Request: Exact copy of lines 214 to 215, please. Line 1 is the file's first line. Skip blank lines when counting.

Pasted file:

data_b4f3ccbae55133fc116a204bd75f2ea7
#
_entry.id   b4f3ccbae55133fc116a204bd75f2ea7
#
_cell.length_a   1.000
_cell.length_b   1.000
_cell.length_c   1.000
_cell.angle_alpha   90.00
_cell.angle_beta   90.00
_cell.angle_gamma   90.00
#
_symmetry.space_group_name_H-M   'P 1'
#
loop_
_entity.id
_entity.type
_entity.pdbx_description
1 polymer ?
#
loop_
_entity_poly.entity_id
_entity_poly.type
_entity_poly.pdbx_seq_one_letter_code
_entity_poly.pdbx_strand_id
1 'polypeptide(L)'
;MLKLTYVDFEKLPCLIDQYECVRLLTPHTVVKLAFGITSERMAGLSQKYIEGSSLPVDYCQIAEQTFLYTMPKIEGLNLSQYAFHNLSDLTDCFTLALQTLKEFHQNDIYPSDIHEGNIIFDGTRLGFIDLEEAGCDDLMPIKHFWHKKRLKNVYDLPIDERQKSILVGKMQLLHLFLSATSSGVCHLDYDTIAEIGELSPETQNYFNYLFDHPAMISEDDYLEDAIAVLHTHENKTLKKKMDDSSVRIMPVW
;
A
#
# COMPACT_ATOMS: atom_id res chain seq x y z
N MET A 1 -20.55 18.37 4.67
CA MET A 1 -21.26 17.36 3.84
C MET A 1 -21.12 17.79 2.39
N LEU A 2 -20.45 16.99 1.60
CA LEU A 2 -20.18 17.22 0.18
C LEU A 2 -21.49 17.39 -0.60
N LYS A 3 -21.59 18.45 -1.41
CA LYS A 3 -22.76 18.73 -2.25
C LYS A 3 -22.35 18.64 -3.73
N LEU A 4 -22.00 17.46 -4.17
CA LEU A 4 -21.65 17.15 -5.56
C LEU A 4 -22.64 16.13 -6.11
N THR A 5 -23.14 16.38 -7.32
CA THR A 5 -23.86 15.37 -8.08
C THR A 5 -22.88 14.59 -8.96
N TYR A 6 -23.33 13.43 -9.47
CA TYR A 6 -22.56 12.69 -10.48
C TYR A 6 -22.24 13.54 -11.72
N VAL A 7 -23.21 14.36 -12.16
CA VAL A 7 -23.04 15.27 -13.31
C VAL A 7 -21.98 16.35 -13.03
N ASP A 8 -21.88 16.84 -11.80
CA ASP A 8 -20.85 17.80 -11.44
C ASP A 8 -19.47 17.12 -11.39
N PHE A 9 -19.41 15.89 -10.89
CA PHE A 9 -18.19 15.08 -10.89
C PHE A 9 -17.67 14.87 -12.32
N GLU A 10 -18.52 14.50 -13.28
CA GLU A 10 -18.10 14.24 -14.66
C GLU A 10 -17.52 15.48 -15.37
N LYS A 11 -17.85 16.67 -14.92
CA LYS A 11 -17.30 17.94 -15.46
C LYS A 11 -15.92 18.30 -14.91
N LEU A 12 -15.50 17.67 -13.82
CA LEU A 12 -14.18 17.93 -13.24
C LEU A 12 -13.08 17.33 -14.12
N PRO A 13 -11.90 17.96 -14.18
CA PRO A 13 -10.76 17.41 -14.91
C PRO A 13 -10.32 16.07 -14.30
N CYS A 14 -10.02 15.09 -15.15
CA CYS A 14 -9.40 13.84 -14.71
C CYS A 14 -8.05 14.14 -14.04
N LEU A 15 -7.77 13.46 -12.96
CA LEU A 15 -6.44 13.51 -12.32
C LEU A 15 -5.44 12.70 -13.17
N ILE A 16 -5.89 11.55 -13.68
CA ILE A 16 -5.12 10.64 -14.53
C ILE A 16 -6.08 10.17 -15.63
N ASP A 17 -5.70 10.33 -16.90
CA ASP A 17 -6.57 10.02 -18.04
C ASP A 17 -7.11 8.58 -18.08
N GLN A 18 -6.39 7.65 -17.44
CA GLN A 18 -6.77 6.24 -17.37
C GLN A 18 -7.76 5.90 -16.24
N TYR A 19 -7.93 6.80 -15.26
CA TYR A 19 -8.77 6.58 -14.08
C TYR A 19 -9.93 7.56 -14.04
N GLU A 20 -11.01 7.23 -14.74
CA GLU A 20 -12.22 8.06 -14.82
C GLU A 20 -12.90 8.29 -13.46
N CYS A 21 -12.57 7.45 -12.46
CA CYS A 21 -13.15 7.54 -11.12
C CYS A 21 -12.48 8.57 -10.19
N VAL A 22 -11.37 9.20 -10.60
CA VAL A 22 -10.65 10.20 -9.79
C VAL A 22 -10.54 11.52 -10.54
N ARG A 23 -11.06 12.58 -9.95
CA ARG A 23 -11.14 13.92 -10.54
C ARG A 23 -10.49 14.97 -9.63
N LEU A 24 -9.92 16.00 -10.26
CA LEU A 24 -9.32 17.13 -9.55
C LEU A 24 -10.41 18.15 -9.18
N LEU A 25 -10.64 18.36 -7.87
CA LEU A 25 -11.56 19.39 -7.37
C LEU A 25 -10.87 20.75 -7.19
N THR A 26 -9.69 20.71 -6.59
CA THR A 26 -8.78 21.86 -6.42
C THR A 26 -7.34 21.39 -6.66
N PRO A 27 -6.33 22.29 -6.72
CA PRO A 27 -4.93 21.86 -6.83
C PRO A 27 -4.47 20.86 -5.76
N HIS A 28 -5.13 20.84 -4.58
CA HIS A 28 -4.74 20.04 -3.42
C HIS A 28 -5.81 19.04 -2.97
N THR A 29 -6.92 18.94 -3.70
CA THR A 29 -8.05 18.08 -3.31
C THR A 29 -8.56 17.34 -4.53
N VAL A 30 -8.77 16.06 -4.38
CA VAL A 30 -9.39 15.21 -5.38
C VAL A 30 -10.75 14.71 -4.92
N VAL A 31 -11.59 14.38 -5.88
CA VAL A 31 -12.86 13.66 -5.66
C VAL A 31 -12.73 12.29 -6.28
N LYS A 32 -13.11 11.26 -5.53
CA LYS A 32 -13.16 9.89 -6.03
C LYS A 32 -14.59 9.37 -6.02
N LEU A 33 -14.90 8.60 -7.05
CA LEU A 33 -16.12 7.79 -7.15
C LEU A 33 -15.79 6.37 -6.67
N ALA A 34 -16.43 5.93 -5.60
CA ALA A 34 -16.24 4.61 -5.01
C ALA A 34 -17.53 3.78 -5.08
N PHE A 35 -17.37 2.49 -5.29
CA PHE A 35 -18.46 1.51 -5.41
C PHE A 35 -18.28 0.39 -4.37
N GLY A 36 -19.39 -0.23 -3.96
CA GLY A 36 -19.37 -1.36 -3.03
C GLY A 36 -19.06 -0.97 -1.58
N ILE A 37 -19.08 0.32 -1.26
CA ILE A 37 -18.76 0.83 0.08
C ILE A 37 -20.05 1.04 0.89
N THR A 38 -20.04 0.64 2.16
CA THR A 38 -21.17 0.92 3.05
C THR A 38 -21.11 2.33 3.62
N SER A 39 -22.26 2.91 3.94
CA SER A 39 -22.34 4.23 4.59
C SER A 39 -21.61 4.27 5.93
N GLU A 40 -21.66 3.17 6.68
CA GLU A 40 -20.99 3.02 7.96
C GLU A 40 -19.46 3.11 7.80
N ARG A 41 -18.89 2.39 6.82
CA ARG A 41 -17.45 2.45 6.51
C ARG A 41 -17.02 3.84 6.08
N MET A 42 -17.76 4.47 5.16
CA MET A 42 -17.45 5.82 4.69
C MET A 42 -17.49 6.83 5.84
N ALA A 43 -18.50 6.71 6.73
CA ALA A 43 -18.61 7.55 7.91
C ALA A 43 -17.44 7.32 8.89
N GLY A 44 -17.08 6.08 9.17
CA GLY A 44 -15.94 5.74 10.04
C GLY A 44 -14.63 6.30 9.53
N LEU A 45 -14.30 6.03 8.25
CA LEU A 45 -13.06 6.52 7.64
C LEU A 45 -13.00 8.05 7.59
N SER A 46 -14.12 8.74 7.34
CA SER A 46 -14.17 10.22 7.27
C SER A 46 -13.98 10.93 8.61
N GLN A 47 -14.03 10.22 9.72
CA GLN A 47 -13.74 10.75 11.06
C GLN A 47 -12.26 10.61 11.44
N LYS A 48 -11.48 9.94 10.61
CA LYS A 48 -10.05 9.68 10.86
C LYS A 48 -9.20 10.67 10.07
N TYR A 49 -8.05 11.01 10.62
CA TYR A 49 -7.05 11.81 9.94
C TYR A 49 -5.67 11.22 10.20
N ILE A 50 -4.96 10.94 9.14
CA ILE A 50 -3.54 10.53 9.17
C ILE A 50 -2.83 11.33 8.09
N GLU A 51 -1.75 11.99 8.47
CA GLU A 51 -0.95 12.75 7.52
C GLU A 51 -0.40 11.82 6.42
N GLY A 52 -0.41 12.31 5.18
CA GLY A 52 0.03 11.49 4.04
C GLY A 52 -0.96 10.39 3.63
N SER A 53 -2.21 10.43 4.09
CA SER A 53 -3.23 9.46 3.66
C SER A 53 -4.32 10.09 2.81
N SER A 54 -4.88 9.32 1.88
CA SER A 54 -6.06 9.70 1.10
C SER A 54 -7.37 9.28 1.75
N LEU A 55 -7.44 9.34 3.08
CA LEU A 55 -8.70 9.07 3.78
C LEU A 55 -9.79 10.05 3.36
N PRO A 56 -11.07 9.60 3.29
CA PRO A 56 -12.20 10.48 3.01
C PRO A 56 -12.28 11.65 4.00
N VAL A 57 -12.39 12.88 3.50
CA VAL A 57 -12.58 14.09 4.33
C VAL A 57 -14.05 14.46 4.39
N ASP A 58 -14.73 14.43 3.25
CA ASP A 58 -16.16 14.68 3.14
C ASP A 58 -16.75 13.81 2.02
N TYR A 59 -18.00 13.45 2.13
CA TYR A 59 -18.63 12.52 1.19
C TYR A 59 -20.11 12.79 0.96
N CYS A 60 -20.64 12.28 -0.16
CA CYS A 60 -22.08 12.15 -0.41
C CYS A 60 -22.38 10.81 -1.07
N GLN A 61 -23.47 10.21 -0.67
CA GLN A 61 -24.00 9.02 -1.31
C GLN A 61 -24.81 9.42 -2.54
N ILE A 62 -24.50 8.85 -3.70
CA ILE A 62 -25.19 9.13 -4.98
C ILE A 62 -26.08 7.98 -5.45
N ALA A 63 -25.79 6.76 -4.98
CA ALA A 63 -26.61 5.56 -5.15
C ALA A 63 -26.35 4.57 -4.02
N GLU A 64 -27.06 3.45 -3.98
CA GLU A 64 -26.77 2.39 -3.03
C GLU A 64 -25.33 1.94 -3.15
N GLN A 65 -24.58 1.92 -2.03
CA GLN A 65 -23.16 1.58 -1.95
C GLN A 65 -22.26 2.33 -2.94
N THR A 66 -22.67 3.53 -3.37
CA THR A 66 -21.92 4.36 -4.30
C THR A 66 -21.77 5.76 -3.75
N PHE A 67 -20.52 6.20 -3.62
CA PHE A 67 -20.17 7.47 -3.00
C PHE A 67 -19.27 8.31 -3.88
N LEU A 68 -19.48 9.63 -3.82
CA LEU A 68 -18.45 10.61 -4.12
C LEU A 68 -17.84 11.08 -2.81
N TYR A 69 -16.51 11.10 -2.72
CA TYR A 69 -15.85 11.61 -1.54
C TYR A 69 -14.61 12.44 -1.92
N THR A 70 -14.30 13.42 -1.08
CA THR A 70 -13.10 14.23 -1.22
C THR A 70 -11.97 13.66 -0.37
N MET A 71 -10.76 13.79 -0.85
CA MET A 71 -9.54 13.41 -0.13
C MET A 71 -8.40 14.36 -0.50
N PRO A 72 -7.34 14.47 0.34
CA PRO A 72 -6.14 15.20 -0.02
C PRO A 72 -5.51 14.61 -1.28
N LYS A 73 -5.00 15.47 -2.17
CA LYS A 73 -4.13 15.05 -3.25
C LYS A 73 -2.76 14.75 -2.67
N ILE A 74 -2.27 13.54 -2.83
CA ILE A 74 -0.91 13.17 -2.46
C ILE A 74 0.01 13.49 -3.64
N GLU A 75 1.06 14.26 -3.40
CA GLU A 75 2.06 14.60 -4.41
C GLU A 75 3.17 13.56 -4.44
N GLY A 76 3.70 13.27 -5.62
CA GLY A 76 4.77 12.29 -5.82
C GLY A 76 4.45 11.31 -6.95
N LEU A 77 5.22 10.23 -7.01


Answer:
N ILE A 62 -24.50 8.85 -3.70
CA ILE A 62 -25.19 9.13 -4.98